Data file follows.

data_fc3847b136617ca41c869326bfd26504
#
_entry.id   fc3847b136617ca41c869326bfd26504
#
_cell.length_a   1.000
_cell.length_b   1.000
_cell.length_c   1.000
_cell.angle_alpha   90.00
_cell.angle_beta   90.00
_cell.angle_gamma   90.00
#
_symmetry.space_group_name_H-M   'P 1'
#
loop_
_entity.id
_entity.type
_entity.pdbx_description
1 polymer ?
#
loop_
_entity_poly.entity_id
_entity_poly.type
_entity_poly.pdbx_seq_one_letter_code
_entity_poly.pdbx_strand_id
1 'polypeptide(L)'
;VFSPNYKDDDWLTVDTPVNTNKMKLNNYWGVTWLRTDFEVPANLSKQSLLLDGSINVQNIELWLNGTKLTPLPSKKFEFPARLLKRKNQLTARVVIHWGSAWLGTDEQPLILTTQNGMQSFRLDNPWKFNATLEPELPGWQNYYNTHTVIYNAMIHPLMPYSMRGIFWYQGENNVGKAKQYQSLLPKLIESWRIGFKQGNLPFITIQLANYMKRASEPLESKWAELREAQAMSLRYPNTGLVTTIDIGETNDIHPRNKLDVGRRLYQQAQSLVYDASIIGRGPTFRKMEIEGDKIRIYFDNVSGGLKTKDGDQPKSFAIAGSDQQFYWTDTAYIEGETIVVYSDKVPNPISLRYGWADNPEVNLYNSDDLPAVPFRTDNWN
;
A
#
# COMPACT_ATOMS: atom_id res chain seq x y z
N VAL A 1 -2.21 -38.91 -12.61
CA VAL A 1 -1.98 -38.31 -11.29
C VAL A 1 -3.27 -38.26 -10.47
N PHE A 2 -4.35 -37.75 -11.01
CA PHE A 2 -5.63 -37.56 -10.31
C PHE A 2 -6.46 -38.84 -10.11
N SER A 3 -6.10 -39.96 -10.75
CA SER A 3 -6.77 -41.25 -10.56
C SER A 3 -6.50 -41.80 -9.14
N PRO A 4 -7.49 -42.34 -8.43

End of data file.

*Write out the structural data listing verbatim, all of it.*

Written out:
data_fc3847b136617ca41c869326bfd26504
#
_entry.id   fc3847b136617ca41c869326bfd26504
#
_cell.length_a   1.000
_cell.length_b   1.000
_cell.length_c   1.000
_cell.angle_alpha   90.00
_cell.angle_beta   90.00
_cell.angle_gamma   90.00
#
_symmetry.space_group_name_H-M   'P 1'
#
loop_
_entity.id
_entity.type
_entity.pdbx_description
1 polymer ?
#
loop_
_entity_poly.entity_id
_entity_poly.type
_entity_poly.pdbx_seq_one_letter_code
_entity_poly.pdbx_strand_id
1 'polypeptide(L)'
;VFSPNYKDDDWLTVDTPVNTNKMKLNNYWGVTWLRTDFEVPANLSKQSLLLDGSINVQNIELWLNGTKLTPLPSKKFEFPARLLKRKNQLTARVVIHWGSAWLGTDEQPLILTTQNGMQSFRLDNPWKFNATLEPELPGWQNYYNTHTVIYNAMIHPLMPYSMRGIFWYQGENNVGKAKQYQSLLPKLIESWRIGFKQGNLPFITIQLANYMKRASEPLESKWAELREAQAMSLRYPNTGLVTTIDIGETNDIHPRNKLDVGRRLYQQAQSLVYDASIIGRGPTFRKMEIEGDKIRIYFDNVSGGLKTKDGDQPKSFAIAGSDQQFYWTDTAYIEGETIVVYSDKVPNPISLRYGWADNPEVNLYNSDDLPAVPFRTDNWN
;
A
#
# COMPACT_ATOMS: atom_id res chain seq x y z
N VAL A 1 -2.21 -38.91 -12.61
CA VAL A 1 -1.98 -38.31 -11.29
C VAL A 1 -3.27 -38.26 -10.47
N PHE A 2 -4.35 -37.75 -11.01
CA PHE A 2 -5.63 -37.56 -10.31
C PHE A 2 -6.46 -38.84 -10.11
N SER A 3 -6.10 -39.96 -10.75
CA SER A 3 -6.77 -41.25 -10.56
C SER A 3 -6.50 -41.80 -9.14
N PRO A 4 -7.49 -42.34 -8.43